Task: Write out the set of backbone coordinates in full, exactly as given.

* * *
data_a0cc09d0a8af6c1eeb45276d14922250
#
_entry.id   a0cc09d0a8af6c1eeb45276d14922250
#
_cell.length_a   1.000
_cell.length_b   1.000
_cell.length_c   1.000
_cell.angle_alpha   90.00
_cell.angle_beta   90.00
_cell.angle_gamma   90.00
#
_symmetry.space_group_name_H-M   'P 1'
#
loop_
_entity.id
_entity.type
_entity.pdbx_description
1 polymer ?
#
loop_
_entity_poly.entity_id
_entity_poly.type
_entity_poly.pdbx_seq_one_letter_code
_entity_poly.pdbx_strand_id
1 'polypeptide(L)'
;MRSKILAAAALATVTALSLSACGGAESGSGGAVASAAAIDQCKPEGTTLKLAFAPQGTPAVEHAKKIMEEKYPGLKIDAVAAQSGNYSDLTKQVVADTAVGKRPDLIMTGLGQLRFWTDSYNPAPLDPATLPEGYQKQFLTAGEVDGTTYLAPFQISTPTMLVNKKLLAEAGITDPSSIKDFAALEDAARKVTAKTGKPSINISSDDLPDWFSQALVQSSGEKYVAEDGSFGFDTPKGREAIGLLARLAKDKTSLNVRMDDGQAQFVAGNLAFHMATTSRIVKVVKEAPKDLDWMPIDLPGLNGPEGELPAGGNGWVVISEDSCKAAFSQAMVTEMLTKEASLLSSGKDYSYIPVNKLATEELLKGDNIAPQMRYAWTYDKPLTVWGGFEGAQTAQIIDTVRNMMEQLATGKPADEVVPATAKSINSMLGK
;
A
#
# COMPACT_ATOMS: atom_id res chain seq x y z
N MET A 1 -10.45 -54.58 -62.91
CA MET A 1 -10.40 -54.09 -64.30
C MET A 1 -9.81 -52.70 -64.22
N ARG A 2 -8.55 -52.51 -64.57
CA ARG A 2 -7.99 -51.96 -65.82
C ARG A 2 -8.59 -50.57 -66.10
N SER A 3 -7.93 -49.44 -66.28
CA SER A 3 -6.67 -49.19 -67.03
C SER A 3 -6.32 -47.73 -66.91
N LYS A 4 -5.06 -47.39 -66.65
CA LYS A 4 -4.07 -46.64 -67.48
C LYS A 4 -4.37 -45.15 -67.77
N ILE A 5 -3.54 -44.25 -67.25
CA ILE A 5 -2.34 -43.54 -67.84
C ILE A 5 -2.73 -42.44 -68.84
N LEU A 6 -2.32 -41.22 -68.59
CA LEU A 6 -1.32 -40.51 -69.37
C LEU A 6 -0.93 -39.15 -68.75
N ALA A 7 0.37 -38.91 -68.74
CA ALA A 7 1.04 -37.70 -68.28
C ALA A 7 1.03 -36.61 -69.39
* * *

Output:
data_a0cc09d0a8af6c1eeb45276d14922250
#
_entry.id   a0cc09d0a8af6c1eeb45276d14922250
#
_cell.length_a   1.000
_cell.length_b   1.000
_cell.length_c   1.000
_cell.angle_alpha   90.00
_cell.angle_beta   90.00
_cell.angle_gamma   90.00
#
_symmetry.space_group_name_H-M   'P 1'
#
loop_
_entity.id
_entity.type
_entity.pdbx_description
1 polymer ?
#
loop_
_entity_poly.entity_id
_entity_poly.type
_entity_poly.pdbx_seq_one_letter_code
_entity_poly.pdbx_strand_id
1 'polypeptide(L)'
;MRSKILAAAALATVTALSLSACGGAESGSGGAVASAAAIDQCKPEGTTLKLAFAPQGTPAVEHAKKIMEEKYPGLKIDAVAAQSGNYSDLTKQVVADTAVGKRPDLIMTGLGQLRFWTDSYNPAPLDPATLPEGYQKQFLTAGEVDGTTYLAPFQISTPTMLVNKKLLAEAGITDPSSIKDFAALEDAARKVTAKTGKPSINISSDDLPDWFSQALVQSSGEKYVAEDGSFGFDTPKGREAIGLLARLAKDKTSLNVRMDDGQAQFVAGNLAFHMATTSRIVKVVKEAPKDLDWMPIDLPGLNGPEGELPAGGNGWVVISEDSCKAAFSQAMVTEMLTKEASLLSSGKDYSYIPVNKLATEELLKGDNIAPQMRYAWTYDKPLTVWGGFEGAQTAQIIDTVRNMMEQLATGKPADEVVPATAKSINSMLGK
;
A
#
# COMPACT_ATOMS: atom_id res chain seq x y z
N MET A 1 -10.45 -54.58 -62.91
CA MET A 1 -10.40 -54.09 -64.30
C MET A 1 -9.81 -52.70 -64.22
N ARG A 2 -8.55 -52.51 -64.57
CA ARG A 2 -7.99 -51.96 -65.82
C ARG A 2 -8.59 -50.57 -66.10
N SER A 3 -7.93 -49.44 -66.28
CA SER A 3 -6.67 -49.19 -67.03
C SER A 3 -6.32 -47.73 -66.91
N LYS A 4 -5.06 -47.39 -66.65
CA LYS A 4 -4.07 -46.64 -67.48
C LYS A 4 -4.37 -45.15 -67.77
N ILE A 5 -3.54 -44.25 -67.25
CA ILE A 5 -2.34 -43.54 -67.84
C ILE A 5 -2.73 -42.44 -68.84
N LEU A 6 -2.32 -41.22 -68.59
CA LEU A 6 -1.32 -40.51 -69.37
C LEU A 6 -0.93 -39.15 -68.75
N ALA A 7 0.37 -38.91 -68.74
CA ALA A 7 1.04 -37.70 -68.28
C ALA A 7 1.03 -36.61 -69.39